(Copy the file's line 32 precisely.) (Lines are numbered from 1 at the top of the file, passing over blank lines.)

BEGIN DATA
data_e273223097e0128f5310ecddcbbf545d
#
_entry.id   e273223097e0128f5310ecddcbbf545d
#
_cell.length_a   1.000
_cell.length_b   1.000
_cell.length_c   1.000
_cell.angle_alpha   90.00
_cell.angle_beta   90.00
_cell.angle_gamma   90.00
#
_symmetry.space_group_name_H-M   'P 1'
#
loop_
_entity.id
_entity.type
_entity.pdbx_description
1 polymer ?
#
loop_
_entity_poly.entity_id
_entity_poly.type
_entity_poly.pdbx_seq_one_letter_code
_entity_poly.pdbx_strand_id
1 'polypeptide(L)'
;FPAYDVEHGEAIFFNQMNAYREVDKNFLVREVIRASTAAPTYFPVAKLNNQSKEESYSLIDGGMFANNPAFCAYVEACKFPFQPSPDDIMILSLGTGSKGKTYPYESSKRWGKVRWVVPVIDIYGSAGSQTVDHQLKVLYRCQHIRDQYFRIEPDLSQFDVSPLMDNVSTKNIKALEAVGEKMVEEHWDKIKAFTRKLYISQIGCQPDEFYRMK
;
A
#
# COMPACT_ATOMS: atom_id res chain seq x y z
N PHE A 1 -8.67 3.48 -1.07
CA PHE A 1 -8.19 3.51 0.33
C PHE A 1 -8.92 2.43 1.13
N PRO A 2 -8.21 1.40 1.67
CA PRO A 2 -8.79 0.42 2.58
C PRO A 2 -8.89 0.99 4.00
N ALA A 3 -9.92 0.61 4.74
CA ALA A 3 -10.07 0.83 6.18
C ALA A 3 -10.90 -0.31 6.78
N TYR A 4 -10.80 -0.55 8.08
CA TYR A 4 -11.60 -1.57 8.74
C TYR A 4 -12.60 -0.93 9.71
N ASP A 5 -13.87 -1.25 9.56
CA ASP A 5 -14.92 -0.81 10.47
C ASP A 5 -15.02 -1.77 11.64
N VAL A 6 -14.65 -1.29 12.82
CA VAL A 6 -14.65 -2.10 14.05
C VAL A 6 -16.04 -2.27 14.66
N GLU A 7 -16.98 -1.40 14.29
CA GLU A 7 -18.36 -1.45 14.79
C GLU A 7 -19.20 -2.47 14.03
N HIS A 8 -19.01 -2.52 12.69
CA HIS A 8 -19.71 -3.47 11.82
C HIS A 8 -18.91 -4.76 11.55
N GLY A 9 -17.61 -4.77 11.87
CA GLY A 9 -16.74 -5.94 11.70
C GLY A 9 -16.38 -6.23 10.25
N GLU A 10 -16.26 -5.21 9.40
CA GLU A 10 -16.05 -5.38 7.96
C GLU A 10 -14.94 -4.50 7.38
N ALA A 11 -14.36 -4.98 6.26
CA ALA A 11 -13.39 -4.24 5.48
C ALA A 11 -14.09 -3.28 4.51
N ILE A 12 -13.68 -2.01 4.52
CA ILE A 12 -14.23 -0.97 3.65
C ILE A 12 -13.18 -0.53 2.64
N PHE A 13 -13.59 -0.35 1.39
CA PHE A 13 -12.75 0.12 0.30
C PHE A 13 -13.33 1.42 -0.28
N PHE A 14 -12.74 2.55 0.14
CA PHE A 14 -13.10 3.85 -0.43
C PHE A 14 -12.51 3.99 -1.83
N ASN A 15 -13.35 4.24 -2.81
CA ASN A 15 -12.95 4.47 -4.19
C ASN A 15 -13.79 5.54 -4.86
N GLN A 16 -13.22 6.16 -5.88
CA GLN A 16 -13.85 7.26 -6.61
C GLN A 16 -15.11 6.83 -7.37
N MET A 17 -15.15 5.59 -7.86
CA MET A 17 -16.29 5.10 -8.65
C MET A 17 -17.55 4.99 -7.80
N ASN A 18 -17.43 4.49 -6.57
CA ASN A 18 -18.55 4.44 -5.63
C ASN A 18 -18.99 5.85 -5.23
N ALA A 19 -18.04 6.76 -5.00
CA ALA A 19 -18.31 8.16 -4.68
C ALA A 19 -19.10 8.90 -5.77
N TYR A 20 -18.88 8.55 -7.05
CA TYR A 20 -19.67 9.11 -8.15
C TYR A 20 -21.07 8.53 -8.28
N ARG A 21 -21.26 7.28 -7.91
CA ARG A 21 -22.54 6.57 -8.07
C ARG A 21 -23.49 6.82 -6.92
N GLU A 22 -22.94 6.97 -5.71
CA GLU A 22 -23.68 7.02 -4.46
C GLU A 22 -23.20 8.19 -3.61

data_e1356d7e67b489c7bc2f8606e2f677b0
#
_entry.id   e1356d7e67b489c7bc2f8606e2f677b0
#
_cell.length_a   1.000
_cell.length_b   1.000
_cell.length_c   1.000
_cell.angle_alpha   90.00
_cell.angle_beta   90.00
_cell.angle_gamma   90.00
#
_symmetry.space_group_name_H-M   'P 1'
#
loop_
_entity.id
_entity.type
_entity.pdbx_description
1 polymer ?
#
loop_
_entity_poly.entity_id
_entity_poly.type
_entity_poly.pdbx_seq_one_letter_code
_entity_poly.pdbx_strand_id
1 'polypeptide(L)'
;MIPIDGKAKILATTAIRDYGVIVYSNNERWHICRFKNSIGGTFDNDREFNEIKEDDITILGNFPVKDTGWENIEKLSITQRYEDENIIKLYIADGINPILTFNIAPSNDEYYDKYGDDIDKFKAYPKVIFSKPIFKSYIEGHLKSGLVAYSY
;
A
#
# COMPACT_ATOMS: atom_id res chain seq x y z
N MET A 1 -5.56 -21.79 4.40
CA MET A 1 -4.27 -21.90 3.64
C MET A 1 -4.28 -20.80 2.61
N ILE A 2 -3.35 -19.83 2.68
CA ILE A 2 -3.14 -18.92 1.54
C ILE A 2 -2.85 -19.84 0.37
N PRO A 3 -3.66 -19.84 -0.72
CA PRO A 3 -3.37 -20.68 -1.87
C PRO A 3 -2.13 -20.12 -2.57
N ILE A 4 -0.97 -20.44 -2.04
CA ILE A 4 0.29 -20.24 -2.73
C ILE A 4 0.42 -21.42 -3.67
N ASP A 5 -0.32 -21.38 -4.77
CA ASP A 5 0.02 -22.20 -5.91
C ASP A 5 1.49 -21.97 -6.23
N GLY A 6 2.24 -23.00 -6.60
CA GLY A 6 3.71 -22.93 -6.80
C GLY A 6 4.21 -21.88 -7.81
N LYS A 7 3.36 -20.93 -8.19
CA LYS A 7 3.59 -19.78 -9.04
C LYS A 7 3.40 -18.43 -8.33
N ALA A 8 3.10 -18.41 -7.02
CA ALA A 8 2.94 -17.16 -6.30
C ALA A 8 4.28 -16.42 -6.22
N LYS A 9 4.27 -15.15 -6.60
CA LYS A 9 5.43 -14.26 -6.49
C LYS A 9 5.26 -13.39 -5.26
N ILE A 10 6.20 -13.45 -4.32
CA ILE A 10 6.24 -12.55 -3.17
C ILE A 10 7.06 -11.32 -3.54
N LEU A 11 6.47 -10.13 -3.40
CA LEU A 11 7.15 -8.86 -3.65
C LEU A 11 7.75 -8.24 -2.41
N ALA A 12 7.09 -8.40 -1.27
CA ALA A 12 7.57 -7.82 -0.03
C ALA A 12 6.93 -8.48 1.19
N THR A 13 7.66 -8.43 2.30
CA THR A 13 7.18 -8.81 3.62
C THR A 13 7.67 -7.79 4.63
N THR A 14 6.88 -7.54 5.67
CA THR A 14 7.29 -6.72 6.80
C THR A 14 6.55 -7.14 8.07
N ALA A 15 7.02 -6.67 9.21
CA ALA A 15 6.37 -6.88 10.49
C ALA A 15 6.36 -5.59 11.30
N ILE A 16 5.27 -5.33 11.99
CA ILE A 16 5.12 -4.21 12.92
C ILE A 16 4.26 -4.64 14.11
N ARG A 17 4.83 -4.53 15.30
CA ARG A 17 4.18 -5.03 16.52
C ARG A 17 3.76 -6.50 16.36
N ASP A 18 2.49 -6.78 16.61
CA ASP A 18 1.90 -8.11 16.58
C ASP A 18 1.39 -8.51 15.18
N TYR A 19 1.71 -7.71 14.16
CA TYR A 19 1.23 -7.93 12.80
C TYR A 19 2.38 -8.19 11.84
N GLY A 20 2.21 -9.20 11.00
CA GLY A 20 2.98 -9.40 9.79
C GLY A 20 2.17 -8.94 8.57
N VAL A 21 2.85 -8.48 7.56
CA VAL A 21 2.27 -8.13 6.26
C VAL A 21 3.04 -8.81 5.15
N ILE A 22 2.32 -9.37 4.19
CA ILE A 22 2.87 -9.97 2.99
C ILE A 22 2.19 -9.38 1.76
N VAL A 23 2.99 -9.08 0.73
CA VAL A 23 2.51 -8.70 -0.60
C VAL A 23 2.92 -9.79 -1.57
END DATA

CA PHE A 1 -8.19 3.51 0.33